Each week, my church engages in the practice of sharing joys and concerns. Sharing details of our lives before the community of faith allows church members to get to know one another, making us truly invested in those around us. That shared investment means that people not only participate in appealing to God on behalf of others but also that they eagerly wait to participate in recognizing God’s answer.
If we share burdens and hardships, then we also share joys. If we cry out to God and beg for mercy, for healing, or for help, then we certainly must return to God with thanksgiving for those very things. The discipline of asking for help requires the discipline of recognizing God’s response and appropriately responding ourselves. Jesus seems disappointed that nine of the ten lepers he healed failed to grasp this concept.
The sick in this story appear to know the rules of engagement: They keep their distance because they are considered “unclean” and address Jesus as “Master.” These lepers exhibit signs of faith but fall short when they fail to acknowledge God’s role in their restoration. They ask, receive, and go without so much as a thank-you.
Like the lepers in this story, we often exhibit the same kind of behavior. We ask for mercy, for healing, for a divine hand to improve our circumstances. God responds, and we often receive what we ask for. Yet when our circumstances improve, we tend to forget that it was and is God at work, listening to us, talking to us, and responding to us. We go on our way without returning thanks and without adding our testimony to God’s story.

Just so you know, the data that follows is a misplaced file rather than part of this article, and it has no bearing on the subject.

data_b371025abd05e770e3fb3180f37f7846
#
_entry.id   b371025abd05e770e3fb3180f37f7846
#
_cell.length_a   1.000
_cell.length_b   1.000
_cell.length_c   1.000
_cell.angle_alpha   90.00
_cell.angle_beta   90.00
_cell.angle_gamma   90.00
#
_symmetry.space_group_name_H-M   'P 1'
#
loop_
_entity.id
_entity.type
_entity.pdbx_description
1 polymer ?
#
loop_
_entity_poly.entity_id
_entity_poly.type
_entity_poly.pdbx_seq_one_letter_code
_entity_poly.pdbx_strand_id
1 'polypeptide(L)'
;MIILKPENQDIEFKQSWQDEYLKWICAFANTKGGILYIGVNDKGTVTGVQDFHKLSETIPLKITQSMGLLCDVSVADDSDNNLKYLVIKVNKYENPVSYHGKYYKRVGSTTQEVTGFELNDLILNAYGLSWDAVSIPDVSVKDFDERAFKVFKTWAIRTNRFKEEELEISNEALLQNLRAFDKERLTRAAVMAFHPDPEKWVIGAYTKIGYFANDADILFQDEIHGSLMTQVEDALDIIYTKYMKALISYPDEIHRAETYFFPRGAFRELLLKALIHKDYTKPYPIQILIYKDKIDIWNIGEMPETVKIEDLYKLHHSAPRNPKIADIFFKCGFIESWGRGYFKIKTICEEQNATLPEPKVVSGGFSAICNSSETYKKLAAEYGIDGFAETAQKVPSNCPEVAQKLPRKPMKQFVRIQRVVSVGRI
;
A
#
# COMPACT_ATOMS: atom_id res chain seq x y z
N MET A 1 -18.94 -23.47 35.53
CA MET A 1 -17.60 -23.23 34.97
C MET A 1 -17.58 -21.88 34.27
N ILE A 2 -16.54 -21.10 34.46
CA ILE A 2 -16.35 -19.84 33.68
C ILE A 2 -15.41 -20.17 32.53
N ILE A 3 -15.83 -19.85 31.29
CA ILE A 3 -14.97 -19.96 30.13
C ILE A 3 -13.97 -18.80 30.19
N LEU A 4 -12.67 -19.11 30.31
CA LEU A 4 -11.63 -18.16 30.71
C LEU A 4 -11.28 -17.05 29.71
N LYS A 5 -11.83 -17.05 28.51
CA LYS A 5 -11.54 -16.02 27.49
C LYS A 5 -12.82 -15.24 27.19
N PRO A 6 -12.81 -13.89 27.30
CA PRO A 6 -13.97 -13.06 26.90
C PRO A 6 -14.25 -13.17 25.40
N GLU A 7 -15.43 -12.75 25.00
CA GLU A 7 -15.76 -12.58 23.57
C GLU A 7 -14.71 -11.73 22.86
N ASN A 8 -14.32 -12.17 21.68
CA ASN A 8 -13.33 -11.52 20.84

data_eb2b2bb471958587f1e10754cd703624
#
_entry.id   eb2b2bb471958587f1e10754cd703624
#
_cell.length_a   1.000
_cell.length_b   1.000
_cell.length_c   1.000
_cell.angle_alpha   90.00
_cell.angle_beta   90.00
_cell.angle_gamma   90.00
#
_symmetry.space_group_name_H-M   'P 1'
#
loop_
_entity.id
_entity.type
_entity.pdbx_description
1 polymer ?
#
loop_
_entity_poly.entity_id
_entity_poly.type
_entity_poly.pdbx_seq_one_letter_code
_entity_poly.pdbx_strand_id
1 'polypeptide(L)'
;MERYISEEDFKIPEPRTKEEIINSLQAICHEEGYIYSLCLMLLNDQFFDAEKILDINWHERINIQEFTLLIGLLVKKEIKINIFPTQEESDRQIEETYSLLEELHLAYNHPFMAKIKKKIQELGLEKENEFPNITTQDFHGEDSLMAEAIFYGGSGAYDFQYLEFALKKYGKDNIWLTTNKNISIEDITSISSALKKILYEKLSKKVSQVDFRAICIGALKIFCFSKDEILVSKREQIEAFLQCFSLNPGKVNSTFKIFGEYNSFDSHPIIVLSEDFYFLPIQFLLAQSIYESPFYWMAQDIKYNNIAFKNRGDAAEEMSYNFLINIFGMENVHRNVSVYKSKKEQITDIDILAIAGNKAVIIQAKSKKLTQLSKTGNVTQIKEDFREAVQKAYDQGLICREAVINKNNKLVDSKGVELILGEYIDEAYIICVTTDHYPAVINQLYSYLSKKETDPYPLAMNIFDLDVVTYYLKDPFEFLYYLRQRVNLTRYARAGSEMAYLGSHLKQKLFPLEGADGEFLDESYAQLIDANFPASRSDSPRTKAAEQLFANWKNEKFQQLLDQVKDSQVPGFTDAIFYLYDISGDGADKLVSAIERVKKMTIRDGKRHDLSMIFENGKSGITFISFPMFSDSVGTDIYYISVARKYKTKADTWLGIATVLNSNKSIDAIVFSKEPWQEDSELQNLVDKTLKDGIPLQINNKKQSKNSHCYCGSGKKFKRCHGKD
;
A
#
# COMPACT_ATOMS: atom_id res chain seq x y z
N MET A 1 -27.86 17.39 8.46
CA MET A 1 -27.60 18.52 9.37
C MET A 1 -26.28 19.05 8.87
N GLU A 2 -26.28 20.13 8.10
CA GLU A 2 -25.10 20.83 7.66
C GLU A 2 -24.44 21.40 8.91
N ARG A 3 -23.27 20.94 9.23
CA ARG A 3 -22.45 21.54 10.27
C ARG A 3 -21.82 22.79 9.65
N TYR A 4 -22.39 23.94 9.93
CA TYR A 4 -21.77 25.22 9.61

In what ways has God worked in your life recently? What answered prayers have you unwittingly overlooked?
I am grateful, Lord, for all that you are and all that you do. Thank you for always hearing and responding. Stir within me a proper response to your handiwork, O God. Amen.
One might have expected Jeremiah to advise the exiles to maintain their independence and be ready to return to Judah. Instead, he tells them to settle in, to build and plant, to seek the welfare of Babylon, even to pray for its prosperity. The judging purposes of God call for extended exile and not impa- tient rebellion. In the story of the ten lepers in Luke, one returns to praise and thank Jesus for giving him health. Only then do we learn that he is a Samaritan. The ultimate outsider becomes the model of faith. Second Timothy bears witness to the awe- some character of God that always honors divine commitments, thereby appearing to humans full of surprises. For the psalmist, God merits the worship of all the earth.
• Read Jeremiah 29:1, 4-7. When have you found yourself in exile? How did you cope with the situation? What reminded you that God had not abandoned you?
• Read Psalm 66:1-12. When has the testing of God brought you out to “a spacious place”?
• Read 2 Timothy 2:8-15. How do you ready yourself to pres- ent yourself as one approved by God?
• Read Luke 17:11-19. The writer states that Jesus’ question, “Where are the other nine?,” invites us to receive God’s healing of illness and inner wounds. What in your life needs God’s healing touch?
Responda publicando una oración.